ATLANTA (April 11, 2023) – AFS Logistics (afs.net), an industry-leading third-party logistics (3PL) provider, and TD Cowen announce the Q2 2023 release of the TD Cowen/AFS Freight Index, a snapshot with predictive pricing for truckload, less-than-truckload (LTL) and parcel transportation markets. The latest release of the index projects LTL rates to level off after a sharp drop in Q1 and truckload rates to continue their decline, while per-package parcel rates remain elevated as record-high general rate increases (GRIs) and the lingering strength of last year’s fuel surcharge increases clash with falling volumes.
“A year ago, rapid increases in fuel prices provided a pronounced mechanism for carriers to earn windfall profits. However, while diesel prices fell to their lowest level in over a year, certain carriers continue to eek out disproportionate profits from their revised fuel surcharges,” says Tom Nightingale, CEO, AFS Logistics. “This serves as further evidence of the fact that shippers need the voice of experience with them at the negotiating table.”
Key implications for ground and express parcel
As in other modes, decreasing fuel prices are having an impact on ground and express parcel rates, but parcel fuel surcharges have not fallen to the same extent as the actual fuel price indices. Since fuel surcharges peaked in Q2 2022, the on-highway diesel index has dropped by 18% while ground fuel surcharges only dropped 13%. Over the same timeframe, the U.S. Gulf Coast kerosene-type jet fuel index dropped 22%, but express fuel surcharges only decreased by 19%.
“The multiple fuel surcharge increases announced last year and the recent record-high GRIs continue to be effective tools for carriers as they seek to maximize per-package yield in the face of falling volumes,” says Micheal McDonagh, President, Parcel, AFS Logistics. "Carriers have also extended peak surcharges indefinitely since January which is another effective tool to drive an increase in revenue per package."
In ground parcel, rates increased 4% quarter over quarter (QoQ) in Q1 2023, driven in part by the seasonal rebound of average billed weight per package, a 4.5% QoQ increase. However, ground parcel data also indicates an average discount increase of 1.6%, suggesting that carriers had to raise discounts to counteract the impact of the record-high 2023 GRI. Looking forward to Q2 2023, the ground parcel index is expected to remain at historically high levels, increasing 1.7% QoQ to 31.7% above the January 2018 baseline.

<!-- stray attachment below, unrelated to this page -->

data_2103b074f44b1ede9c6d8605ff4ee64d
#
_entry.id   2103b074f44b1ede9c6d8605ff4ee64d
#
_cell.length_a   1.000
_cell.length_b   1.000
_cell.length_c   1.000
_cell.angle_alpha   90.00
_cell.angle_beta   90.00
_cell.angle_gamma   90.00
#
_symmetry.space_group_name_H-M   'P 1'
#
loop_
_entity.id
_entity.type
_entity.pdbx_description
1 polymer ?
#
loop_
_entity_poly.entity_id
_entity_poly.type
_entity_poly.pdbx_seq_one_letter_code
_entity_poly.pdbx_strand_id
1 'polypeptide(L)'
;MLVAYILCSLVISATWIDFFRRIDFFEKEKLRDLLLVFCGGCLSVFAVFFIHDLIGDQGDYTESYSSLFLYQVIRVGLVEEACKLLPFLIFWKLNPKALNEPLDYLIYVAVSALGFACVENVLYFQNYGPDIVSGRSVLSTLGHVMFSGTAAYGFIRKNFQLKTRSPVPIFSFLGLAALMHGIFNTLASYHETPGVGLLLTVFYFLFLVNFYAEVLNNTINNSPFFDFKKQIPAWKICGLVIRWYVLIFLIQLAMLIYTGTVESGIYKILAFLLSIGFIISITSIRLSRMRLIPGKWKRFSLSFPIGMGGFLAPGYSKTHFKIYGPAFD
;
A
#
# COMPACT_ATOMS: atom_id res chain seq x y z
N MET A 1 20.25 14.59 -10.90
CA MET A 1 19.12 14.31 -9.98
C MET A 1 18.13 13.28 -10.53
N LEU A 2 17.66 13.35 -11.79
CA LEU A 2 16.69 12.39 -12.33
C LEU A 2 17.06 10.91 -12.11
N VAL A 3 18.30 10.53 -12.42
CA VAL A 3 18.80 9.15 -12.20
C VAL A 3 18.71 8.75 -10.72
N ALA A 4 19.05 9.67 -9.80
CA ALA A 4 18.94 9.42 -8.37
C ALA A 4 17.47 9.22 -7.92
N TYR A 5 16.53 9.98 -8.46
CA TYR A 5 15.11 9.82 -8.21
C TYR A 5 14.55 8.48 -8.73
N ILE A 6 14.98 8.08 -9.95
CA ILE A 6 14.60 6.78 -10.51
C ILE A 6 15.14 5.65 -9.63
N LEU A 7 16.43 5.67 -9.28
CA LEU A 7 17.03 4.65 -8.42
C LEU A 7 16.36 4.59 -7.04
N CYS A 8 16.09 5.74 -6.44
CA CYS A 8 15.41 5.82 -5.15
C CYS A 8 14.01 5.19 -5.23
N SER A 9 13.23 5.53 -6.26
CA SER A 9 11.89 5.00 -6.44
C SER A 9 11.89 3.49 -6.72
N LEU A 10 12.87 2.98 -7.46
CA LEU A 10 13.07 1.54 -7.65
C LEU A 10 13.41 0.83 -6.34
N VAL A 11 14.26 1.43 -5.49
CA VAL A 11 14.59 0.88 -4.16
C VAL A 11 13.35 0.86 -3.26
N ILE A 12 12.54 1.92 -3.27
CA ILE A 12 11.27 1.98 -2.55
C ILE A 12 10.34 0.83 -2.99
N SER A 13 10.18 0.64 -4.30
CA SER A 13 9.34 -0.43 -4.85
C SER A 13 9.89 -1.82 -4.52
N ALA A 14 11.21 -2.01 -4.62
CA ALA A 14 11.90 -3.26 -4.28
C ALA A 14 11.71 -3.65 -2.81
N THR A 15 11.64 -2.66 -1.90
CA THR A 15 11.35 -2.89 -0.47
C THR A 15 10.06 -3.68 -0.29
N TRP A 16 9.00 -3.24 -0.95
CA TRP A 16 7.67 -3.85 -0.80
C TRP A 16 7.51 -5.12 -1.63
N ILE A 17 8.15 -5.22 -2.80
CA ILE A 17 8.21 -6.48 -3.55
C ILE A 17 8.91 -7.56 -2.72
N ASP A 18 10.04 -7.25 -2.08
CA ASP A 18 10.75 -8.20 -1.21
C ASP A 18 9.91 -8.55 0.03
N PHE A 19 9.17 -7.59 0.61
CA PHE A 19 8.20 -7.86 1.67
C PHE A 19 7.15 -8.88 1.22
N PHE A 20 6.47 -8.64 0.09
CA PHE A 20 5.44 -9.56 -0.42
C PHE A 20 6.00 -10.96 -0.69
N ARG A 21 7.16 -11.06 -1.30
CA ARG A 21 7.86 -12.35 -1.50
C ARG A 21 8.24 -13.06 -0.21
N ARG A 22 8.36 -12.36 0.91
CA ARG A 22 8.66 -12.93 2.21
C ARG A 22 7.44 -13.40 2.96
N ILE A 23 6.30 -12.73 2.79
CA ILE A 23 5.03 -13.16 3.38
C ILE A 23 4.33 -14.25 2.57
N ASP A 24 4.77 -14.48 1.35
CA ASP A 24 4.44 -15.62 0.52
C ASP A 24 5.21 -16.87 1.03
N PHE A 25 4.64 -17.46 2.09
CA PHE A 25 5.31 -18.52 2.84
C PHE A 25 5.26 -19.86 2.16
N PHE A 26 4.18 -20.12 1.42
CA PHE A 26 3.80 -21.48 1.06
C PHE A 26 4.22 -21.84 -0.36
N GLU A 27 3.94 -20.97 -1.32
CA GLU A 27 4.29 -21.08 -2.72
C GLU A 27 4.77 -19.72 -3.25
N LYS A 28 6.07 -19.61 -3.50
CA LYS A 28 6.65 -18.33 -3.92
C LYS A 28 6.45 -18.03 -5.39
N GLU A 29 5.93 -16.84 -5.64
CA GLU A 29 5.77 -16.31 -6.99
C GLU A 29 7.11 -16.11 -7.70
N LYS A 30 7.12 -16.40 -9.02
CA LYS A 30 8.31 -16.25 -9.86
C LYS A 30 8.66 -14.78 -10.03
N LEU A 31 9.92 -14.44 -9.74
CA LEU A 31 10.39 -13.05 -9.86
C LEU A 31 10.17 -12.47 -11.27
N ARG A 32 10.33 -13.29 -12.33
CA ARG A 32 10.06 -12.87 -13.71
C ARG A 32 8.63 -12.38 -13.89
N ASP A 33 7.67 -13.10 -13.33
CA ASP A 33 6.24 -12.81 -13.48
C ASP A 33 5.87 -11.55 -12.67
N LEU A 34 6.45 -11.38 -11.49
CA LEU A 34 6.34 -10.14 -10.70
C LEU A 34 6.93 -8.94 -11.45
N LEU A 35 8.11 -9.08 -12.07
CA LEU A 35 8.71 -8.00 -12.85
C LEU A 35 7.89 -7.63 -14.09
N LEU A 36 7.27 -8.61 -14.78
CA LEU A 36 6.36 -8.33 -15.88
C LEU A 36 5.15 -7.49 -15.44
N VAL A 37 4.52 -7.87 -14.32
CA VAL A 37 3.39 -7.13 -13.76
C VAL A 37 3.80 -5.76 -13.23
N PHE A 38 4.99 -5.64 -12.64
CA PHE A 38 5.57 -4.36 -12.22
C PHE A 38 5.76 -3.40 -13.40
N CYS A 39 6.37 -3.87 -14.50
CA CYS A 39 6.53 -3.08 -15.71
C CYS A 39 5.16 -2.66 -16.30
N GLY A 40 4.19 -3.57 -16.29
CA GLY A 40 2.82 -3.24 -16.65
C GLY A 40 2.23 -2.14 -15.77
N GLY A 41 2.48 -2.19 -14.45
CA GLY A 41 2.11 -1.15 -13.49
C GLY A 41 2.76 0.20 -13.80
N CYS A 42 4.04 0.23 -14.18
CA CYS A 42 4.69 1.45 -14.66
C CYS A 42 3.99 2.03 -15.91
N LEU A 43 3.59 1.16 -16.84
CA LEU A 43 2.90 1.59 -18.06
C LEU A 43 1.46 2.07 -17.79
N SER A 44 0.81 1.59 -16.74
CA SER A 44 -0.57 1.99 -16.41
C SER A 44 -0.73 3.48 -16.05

In Q1 2023, express parcel rates grew 4.6% QoQ, despite decreases in average billed weight and average zone. This higher-than-expected increase was predominantly driven by the record-high GRI, which appears to be ‘stickier,’ or more resistant to the impact of shipper negotiation and discounting, compared to ground. A slight increase in the premium service mix in Q1 2023 also contributed to an increased cost per package. The express parcel index expects continued growth in Q2 2023, mainly driven by seasonality, with a 1.1% QoQ increase up to 4.6% above the January 2018 baseline. Both FedEx and UPS are reporting decreasing year-over-year (YoY) volumes, and their strategies to adapt to this situation will significantly influence express parcel rates going forward.
Key implications for LTL
In Q1 2023, the LTL rate per pound index experienced the most significant QoQ decline on record, dropping from its historic high of 64.0% above the January 2018 baseline in Q4 2022 to 57.0% in Q1. This sharp decline can be attributed to declining diesel fuel prices and excess capacity exerting downward pricing pressure. In Q1 2023, the actual fuel cost per shipment dropped 15.7% QoQ and cost per shipment decreased 4.6% QoQ, even though weight per shipment remained consistent with the previous quarter.
For Q2 2023, the index projects rates to flatten, with a modest QoQ increase of 0.8% attributed to seasonal data trends, reaching 58.3% above the January 2018 baseline. Looking ahead, the YoY trend of the LTL rate per pound index is expected to turn negative in upcoming quarters due to weakened demand and lower rates.
“As carriers look to fill excess capacity and maintain revenue, prudent shippers can find major cost saving opportunities by looking beyond traditional LTL services,” says Kevin Day, President, LTL, AFS Logistics. “Volume LTL is a tool for carriers to get some incremental revenue out of backhaul lanes that would otherwise have them moving empty trailers, while giving shippers the opportunity to take advantage of significantly lower rates and avoid the added sting of steep accessorial charges.”
Key implications for truckload
Truckload linehaul cost per shipment significantly decreased in Q1 2023, dropping 13.8% QoQ and 19.1% YoY – the first negative YoY change since Q3 2020. Price and distance are heavily correlated, and the disparity between the two has continued to shrink since Q2 2022, which is a strong indication that carriers are using rates as a primary tool to gain volume. Another factor exerting downward pressure on rates is the share of short-haul shipments, which increased by 3.4 percentage points.
“A greater share of short-haul shipments could indicate normalizing inventory levels and placement, with businesses no longer so desperate for inventory that they pay for longer, less-efficient shipments to move loads,” says Andy Dyer, President, Transportation Management, AFS. “More interest rate hikes and inflation continue to impact purchasing power, especially demand for consumer durables.”
In light of those macroeconomic headwinds, the index expects truckload rates to continue their negative trajectory. In Q2 2023, the truckload rate per mile index is projected to fall to 6.6% above the January 2018 baseline – a 0.8% QoQ decrease and a 13.1% YoY decline.
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